I think that, all things considered, the Spark Maxes and Neo motors have great potential. And I think that technical support from Rev has been great.
Pros: The Spark Maxes have examples in all of the major programming languages (Java, C++, LabView), they have current limiting, closed loop positional control, and many other control features similar to the Talon SRX. All in all, when the Spark Maxes work as intended, they are a spiffy little motor controller. However, because this is the Spark Max’s maiden voyage into the FRC world, bits and pieces of its functionality always seem to act buggy from time to time.
Cons: Aside from having several technical difficulties with the ever changing software (like I said, I don’t think anyone has had a problem yet that Rev wasn’t willing and eager to help solve in a timely manner), the things that I really don’t like about the Sparks would be,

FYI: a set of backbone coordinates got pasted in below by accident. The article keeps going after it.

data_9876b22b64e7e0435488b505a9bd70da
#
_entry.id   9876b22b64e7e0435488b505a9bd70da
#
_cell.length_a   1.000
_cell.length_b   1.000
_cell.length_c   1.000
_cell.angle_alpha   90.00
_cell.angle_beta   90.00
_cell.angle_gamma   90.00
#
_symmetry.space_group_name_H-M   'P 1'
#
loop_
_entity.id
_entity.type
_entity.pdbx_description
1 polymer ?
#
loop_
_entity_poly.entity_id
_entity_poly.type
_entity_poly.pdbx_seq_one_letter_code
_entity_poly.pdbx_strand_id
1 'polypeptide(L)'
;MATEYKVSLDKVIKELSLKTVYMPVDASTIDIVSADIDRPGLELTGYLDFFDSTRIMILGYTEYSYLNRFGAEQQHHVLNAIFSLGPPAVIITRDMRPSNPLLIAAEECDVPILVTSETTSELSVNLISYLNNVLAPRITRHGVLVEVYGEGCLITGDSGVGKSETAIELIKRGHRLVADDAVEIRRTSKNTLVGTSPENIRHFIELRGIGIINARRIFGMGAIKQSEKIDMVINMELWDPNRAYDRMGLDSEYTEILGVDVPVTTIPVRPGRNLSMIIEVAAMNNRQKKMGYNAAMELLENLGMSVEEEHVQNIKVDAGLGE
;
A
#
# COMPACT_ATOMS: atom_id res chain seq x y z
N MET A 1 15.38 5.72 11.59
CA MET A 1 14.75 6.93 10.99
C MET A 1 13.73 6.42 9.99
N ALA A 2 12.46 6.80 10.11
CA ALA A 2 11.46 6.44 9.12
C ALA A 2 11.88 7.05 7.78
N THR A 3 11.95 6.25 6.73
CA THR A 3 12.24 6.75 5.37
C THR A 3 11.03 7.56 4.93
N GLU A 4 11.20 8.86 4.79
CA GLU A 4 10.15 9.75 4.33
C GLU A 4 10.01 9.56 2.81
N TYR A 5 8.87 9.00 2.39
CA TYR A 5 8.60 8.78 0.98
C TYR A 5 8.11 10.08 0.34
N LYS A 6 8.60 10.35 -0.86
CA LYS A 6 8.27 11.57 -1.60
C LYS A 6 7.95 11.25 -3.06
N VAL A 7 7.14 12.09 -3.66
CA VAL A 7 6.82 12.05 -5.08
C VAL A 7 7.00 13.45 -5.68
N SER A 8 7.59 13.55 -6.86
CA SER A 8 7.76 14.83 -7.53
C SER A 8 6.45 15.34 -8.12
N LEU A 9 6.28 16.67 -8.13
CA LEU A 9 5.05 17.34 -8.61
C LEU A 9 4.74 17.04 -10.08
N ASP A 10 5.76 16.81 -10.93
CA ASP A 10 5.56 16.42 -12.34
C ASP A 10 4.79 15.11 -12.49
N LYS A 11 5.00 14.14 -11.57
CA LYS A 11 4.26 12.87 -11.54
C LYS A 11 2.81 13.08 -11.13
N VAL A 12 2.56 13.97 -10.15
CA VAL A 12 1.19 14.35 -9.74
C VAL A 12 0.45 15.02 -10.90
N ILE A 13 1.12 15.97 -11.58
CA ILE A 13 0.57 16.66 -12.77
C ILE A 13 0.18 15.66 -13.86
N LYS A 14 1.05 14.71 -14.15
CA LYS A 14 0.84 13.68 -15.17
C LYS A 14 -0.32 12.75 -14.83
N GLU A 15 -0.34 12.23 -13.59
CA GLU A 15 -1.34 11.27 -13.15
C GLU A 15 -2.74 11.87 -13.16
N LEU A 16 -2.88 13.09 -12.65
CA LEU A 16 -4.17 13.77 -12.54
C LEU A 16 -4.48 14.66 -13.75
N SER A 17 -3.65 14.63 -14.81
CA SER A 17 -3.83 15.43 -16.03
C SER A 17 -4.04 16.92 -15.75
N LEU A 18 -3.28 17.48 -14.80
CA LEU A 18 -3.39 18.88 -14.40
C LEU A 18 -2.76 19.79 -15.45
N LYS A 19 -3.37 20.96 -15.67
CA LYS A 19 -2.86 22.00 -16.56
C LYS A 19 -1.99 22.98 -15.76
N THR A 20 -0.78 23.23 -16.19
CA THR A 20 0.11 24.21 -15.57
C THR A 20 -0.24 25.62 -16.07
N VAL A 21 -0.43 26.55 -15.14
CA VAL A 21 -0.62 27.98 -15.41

Not having mounting holes (as others have mentioned)
Having the power and encoder cables come out of the top side of the Neos (not too big of an issue, but it does make the cables more prone to damage)
And I really wish that they would use a more robust connector for the encoders on the Neos. The connector they use right now is a jst connector with really thin wires, and if that connector were to break (which I have heard other teams have done), it isn’t a very easy fix.
All in all, I’ve personally been fairly pleased with the software side of the Spark Maxes with the Neo motors, but there is still some buggy behavior that I hope will continue to be resolved as time goes on.